What you need to know
- T-Mobile has launched its own item tracker that uses LTE to track items.
- The SyncUp Tracker gets real-time tracking from miles away and can set a geofenced boundary.
- T-Mobile customers can add the device to their accounts for just $5 per month.
Now that Samsung and Apple have entered the item tracker market, more companies are set to follow suit. T-Mobile is the latest to launch its own device as part of its SyncUp line of connectivity devices. The SyncUp Tracker may not look as svelte as the best Bluetooth trackers, nor is it quite as affordable, but it offers some handy features that could make it a must-have for anyone prone to losing their items.
The key difference between T-Mobile's SyncUp Tracker and many other devices like the Apple AirTag is that the SyncUp Tracker relies on a GPS and an LTE connection instead of Bluetooth and Ultra-Wideband (UWB). Because of this, it doesn't require the device to be near the smartphone to work. It also doesn't need to rely on crowdsourced location data from other nearby smartphones like the newer Galaxy SmartTag+ does and can track items from miles away.
The SyncUp Tracker can provide real-time location data to any of the best Android phones with the SyncUp Tracker app, and users can set up geofenced boundaries that will send alerts when the tracker leaves the area. It can also ring when nearby and features IP67 water and dust resistance. One interesting feature is the light sensor that can detect a change in light and help determine if the tracker or item is in a dark space.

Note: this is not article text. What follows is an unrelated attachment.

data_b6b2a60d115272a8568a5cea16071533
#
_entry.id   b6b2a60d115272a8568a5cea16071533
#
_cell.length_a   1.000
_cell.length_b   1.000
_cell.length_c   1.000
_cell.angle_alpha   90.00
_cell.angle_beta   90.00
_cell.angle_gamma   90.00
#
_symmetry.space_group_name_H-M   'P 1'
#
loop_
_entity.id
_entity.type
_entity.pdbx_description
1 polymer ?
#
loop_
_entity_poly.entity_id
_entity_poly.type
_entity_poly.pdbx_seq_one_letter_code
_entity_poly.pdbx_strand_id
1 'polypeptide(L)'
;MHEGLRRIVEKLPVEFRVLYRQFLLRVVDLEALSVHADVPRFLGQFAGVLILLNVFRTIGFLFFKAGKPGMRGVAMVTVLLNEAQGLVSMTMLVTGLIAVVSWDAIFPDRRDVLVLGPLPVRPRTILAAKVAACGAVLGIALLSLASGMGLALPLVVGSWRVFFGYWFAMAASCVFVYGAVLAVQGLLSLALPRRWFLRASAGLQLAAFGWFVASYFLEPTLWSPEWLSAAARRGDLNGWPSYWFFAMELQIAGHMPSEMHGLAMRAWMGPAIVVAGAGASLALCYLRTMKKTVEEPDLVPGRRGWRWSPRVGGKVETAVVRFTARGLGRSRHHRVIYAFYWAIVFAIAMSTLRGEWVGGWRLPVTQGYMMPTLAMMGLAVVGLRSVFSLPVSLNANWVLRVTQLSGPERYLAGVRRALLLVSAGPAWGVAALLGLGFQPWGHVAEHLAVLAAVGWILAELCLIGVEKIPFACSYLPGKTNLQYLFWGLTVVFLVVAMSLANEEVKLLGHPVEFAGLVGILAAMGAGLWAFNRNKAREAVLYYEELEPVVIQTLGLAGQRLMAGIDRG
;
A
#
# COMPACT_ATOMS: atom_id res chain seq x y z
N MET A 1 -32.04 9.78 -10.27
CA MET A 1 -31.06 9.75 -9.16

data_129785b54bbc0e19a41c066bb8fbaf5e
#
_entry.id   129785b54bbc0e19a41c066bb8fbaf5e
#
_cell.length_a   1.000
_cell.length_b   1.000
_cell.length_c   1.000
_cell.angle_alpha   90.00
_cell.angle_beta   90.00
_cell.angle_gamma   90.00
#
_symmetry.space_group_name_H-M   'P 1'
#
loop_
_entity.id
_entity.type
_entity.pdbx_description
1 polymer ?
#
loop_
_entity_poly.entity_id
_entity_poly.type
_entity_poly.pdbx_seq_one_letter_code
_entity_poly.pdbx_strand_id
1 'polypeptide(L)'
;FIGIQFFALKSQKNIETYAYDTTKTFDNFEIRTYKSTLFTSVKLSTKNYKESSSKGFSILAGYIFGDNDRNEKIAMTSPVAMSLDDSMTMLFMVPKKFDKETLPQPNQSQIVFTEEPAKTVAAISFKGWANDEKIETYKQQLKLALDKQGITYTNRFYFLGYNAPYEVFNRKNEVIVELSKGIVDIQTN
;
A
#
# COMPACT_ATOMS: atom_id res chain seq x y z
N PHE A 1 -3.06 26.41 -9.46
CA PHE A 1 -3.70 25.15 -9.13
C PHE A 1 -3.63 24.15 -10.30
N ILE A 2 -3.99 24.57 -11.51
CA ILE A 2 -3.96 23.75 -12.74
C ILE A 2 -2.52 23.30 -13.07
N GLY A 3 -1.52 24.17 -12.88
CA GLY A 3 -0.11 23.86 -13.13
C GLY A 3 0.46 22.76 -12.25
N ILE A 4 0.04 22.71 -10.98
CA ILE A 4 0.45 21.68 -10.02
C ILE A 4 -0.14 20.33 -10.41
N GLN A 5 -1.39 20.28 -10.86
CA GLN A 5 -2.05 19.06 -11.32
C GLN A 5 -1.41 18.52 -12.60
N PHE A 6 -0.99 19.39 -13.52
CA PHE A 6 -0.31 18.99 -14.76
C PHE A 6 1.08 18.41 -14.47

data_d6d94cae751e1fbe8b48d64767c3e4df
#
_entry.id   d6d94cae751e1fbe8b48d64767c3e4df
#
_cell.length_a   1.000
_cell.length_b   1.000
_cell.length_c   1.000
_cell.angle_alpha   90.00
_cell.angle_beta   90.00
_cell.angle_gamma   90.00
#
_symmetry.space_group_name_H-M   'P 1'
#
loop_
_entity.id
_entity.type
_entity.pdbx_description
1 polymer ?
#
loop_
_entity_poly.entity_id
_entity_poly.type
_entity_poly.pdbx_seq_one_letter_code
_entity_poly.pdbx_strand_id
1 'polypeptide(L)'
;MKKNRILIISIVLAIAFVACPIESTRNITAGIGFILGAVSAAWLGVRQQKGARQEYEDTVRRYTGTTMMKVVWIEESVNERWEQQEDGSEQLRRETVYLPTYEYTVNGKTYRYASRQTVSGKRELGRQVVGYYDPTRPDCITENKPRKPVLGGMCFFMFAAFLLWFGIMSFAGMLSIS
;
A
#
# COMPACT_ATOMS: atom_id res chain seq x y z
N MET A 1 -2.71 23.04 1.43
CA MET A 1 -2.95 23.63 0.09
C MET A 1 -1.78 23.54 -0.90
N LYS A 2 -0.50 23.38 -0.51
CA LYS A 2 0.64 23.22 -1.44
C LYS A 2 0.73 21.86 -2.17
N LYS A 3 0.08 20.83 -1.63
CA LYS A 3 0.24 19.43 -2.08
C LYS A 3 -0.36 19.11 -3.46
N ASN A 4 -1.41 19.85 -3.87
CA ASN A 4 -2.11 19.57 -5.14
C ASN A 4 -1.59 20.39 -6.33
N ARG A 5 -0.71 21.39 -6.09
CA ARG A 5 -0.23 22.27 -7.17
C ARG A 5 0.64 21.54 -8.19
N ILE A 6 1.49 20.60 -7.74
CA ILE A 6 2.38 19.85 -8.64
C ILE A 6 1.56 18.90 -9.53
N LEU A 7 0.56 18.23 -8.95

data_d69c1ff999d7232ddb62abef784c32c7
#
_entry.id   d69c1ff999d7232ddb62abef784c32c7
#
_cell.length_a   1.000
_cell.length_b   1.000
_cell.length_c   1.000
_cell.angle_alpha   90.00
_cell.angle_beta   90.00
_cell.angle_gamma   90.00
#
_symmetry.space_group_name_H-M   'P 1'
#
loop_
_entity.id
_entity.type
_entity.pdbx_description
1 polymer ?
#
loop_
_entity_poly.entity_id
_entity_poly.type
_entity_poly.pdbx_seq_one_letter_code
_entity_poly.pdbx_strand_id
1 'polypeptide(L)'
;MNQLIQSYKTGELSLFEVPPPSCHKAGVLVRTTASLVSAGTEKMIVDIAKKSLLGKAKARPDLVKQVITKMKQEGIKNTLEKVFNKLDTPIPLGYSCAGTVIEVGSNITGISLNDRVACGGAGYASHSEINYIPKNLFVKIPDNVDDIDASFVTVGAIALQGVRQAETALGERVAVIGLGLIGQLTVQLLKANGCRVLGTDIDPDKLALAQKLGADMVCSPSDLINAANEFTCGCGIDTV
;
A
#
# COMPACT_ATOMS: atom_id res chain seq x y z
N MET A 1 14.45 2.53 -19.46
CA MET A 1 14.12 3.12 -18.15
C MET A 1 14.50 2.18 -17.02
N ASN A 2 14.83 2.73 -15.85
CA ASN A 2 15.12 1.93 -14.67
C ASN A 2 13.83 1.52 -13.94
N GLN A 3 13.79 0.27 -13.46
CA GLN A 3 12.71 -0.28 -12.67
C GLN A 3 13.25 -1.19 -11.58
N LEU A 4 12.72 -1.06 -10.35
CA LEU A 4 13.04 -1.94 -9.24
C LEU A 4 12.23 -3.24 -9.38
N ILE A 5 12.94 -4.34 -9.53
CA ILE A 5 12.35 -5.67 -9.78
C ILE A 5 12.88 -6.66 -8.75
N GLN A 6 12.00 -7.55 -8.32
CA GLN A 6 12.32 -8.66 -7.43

This isn't the first item tracker to use LTE, as Samsung launched a similar device a few years back. Still, during a time when item trackers are becoming all the rage, T-Mobile CMO Matt Staneff touts the benefit carrier's impressive LTE network, which it claims covers 99% of Americans:
The SyncUp Tracker has a rechargeable 900mAh battery that will last up to a week, depending on usage. The device is available for T-Mobile postpaid customers and retails for $60 or $2.50 per month on an installment. Adding an active line will cost $5 per month. T-Mobile is also working on making the device available for Sprint, Metro by T-Mobile, and T-Mobile's prepaid customers.
Customers can pick up the device from a T-Mobile store starting May 7.
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Derrek is a long-time Nokia and LG fanboy who loves astronomy, videography, and sci-fi movies. When he's not working, he's most likely working out or smoldering at the camera.